“The physical preparations for the conditions of the new life and the new family, again, cannot fundamentally be separated from the general work of socialist construction. The workers’ state must become wealthier in order that it may be possible seriously to tackle the public education of children and the releasing of the family from the burden of the kitchen and the laundry. Socialization of family housekeeping and public education of children are unthinkable without a marked improvement in our economics as a whole. We need more socialist economic forms. Only under such conditions can we free the family from the functions and cares that now oppress and disintegrate it. Washing must be done by a public laundry, catering by a public restaurant, sewing by a public workshop. Children must be educated by good public teachers who have a real vocation for the work. Then the bond between husband and wife would be freed from everything external and accidental, and the one would cease to absorb the life of the other. Genuine equality would at last be established. The bond will depend on mutual attachment. And on that account particularly, it will acquire inner stability, not the same, of course, for everyone, but compulsory for no one.”
As Trotsky explains, such changes would also go a long way towards breaking down many other prejudices, such as homophobia, which under capitalism are used by the ruling class to cause divisions within the working class. Indeed the Bolsheviks began many of these reforms, including the legalisation of homosexuality, after 1917 under the leadership of Lenin and Trotsky.
Racist prejudice too would not survive under socialism. Racism too is used as a tool by the ruling class to divide the working class amongst itself so that bosses can exploit workers more easily. It is no coincidence that anti-immigration, racist rhetoric comes to the fore in periods of capitalist crisis when the bourgeoisie find it necessary to squeeze the living standards of workers even further.
Under socialism there will eventually be no material base for racism, as there will be no class divisions. Although a very distorted example, the USSR gives us a glimpse of some of the progress that can be made under socialism in this sphere. Much of Soviet propaganda art featured images of a racially diverse set of people fighting for socialism, to emphasise the point that the battle for socialism is carried on by the working class around the world. Furthermore, the USSR offered free education to citizens of African states and established the Patrice Lumumba Peoples’ Friendship University, named after the left-wing Congolese revolutionary leader. Meanwhile in the arch-capitalist United States racial segregation lasted until the mid 1950s.
As well as removing the material basis for these different types of oppression and prejudice, the process of revolution and of building a socialist society will itself break down these prejudices. In the context of socialist revolution it is class questions that come to the fore, while divisions between races, genders, and so on all recede into the background.
The miners’ strike in Britain in 1984-85 provides an example of the effect of a revolutionary process on gender relations. Loretta Loach in her book about women in the miners’ strike explains how relations between men and women were radically transformed within working class communities at this time, as a result of their common struggle against the arch-capitalist Thatcher government:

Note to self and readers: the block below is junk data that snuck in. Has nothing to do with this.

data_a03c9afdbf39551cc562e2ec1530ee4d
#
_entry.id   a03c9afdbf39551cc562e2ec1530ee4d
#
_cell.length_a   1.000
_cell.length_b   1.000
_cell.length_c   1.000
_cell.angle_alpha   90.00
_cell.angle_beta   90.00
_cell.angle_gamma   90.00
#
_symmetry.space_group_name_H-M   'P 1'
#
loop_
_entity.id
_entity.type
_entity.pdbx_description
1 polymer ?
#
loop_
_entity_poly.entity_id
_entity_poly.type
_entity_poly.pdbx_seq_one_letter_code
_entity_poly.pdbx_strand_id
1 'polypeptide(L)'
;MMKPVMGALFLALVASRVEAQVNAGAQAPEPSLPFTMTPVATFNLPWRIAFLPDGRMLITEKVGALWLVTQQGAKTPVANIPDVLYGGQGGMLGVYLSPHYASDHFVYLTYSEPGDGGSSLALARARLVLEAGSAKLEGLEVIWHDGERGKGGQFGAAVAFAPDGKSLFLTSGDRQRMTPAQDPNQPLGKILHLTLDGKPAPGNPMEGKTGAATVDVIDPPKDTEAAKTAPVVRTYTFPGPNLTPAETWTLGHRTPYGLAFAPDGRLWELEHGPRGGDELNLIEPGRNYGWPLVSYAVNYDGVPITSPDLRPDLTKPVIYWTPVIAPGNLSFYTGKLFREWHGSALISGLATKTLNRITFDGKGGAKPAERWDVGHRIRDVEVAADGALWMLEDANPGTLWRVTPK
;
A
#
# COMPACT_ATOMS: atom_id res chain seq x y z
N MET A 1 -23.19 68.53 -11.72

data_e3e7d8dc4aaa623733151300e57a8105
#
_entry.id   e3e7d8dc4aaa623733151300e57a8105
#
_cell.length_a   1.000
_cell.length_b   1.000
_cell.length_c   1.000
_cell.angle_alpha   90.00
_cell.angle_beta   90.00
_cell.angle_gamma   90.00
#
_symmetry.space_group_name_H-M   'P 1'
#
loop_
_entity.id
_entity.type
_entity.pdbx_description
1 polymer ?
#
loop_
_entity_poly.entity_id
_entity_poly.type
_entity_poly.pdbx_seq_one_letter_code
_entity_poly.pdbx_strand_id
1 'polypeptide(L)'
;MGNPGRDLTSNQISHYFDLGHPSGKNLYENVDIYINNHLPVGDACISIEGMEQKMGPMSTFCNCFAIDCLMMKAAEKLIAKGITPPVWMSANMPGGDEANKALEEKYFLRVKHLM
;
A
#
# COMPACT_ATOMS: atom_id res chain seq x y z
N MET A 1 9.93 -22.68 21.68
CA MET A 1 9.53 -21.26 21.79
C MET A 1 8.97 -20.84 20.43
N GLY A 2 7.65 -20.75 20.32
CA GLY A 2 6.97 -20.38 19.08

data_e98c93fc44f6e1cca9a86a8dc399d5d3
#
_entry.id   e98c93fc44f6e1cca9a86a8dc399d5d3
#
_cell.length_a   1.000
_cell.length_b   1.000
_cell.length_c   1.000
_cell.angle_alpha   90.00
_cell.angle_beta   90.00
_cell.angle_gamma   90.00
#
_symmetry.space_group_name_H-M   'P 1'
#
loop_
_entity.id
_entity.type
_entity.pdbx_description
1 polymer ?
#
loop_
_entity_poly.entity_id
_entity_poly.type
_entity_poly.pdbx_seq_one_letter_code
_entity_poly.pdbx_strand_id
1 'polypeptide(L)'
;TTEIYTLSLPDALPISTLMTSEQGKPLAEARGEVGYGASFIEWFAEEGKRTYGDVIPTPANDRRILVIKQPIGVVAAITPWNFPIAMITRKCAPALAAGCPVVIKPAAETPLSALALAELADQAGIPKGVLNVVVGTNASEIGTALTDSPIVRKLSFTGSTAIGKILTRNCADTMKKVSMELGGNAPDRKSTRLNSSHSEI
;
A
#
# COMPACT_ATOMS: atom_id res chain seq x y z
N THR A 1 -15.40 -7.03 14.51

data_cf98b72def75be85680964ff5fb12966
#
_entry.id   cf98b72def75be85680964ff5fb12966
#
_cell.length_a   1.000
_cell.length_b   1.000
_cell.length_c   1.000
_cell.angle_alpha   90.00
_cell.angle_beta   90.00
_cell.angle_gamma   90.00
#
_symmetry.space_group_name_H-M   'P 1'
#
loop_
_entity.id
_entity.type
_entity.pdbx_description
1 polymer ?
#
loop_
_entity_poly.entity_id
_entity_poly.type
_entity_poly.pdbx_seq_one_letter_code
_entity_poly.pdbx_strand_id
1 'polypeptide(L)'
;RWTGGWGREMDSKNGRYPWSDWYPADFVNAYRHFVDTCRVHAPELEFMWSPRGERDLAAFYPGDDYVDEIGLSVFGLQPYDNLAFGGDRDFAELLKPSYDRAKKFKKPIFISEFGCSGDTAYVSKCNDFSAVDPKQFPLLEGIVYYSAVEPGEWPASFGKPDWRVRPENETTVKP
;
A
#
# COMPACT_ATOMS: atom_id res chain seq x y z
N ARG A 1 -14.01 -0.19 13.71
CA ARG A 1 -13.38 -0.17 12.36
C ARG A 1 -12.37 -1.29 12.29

“As the hardship bit deeper, the stronger became the women's resolve. They began to march with their men, and attend rallies and meetings, learning all the time. Previously non-political, reserved women emerged as gifted creators, and spoke at meetings in order to raise money to continue the task ahead of them.”
In the fight for socialism what becomes important is the commitment to socialist revolution, a character trait that is not confined to any particular gender or race. All other divisions are broken down in the process of common struggle.
Flourishing of science and culture
In the USSR, massive literacy programmes and the nationalisation of public libraries were undertaken. With more people able to read and write, the literary, theatrical and poetic culture of the people will be able to reach new heights very quickly.
In Venezuela, a country which under Hugo Chavez has adopted a number of socialistic policies as part of the Bolivarian revolution, the effects of the enormous education and literacy programme, which has taught 1.5 million people to read and write, can be seen in the booming of Venezuelan fiction writing. According to the journalist Boris Munoz, Venezuelan fiction has "opened up to find a bigger audience, through noir novels, historical novels, without renouncing its own Venezuelan idiosyncrasies." Another literary critic, Antonio Lopez Ortega, describes Venezuelan fiction as “the Caribbean's best kept secret”, while in 2006 a Venezuelan won the prestigious Herralde Award for the Novel for the first time, as well as making the final shortlist for the foreign fiction prize of the Independent newspaper. Furthermore, at the La Paz International Book Fair in 2006 Venezuela chose to distribute 25,000 books for free to the people of La Paz and the neighbouring town of El Alto, rather than sell them to the wealthy international visitors, in the interests of broadening access to culture. Such developments and attitudes have only been possible in a country that has used the wealth of its natural resources in the interests of the many instead of for the profits of the few. On this basis imagine what could be achieved in the realm of culture in a fully developed, healthy socialist society!